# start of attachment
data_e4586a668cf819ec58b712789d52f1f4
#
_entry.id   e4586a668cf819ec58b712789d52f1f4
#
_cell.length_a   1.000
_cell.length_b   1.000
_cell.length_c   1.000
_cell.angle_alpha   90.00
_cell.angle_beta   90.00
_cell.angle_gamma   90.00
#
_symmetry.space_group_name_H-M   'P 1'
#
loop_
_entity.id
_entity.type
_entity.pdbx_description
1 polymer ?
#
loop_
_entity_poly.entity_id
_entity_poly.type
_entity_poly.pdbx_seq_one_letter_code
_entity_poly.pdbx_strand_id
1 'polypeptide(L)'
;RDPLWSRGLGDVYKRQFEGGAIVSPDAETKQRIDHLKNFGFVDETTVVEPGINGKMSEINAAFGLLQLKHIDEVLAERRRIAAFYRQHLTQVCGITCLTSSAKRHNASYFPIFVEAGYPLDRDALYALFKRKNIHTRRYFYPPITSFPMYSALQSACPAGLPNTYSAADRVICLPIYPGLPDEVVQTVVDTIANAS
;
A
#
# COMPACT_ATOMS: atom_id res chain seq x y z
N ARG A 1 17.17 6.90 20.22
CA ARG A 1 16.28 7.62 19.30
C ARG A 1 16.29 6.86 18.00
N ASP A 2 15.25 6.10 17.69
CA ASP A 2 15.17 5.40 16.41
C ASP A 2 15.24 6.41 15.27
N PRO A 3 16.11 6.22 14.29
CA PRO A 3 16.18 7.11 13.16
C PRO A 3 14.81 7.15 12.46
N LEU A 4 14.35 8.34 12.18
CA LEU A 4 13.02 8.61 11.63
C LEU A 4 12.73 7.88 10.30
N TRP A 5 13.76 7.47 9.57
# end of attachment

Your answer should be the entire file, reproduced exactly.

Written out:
data_e4586a668cf819ec58b712789d52f1f4
#
_entry.id   e4586a668cf819ec58b712789d52f1f4
#
_cell.length_a   1.000
_cell.length_b   1.000
_cell.length_c   1.000
_cell.angle_alpha   90.00
_cell.angle_beta   90.00
_cell.angle_gamma   90.00
#
_symmetry.space_group_name_H-M   'P 1'
#
loop_
_entity.id
_entity.type
_entity.pdbx_description
1 polymer ?
#
loop_
_entity_poly.entity_id
_entity_poly.type
_entity_poly.pdbx_seq_one_letter_code
_entity_poly.pdbx_strand_id
1 'polypeptide(L)'
;RDPLWSRGLGDVYKRQFEGGAIVSPDAETKQRIDHLKNFGFVDETTVVEPGINGKMSEINAAFGLLQLKHIDEVLAERRRIAAFYRQHLTQVCGITCLTSSAKRHNASYFPIFVEAGYPLDRDALYALFKRKNIHTRRYFYPPITSFPMYSALQSACPAGLPNTYSAADRVICLPIYPGLPDEVVQTVVDTIANAS
;
A
#
# COMPACT_ATOMS: atom_id res chain seq x y z
N ARG A 1 17.17 6.90 20.22
CA ARG A 1 16.28 7.62 19.30
C ARG A 1 16.29 6.86 18.00
N ASP A 2 15.25 6.10 17.69
CA ASP A 2 15.17 5.40 16.41
C ASP A 2 15.24 6.41 15.27
N PRO A 3 16.11 6.22 14.29
CA PRO A 3 16.18 7.11 13.16
C PRO A 3 14.81 7.15 12.46
N LEU A 4 14.35 8.34 12.18
CA LEU A 4 13.02 8.61 11.63
C LEU A 4 12.73 7.88 10.30
N TRP A 5 13.76 7.47 9.57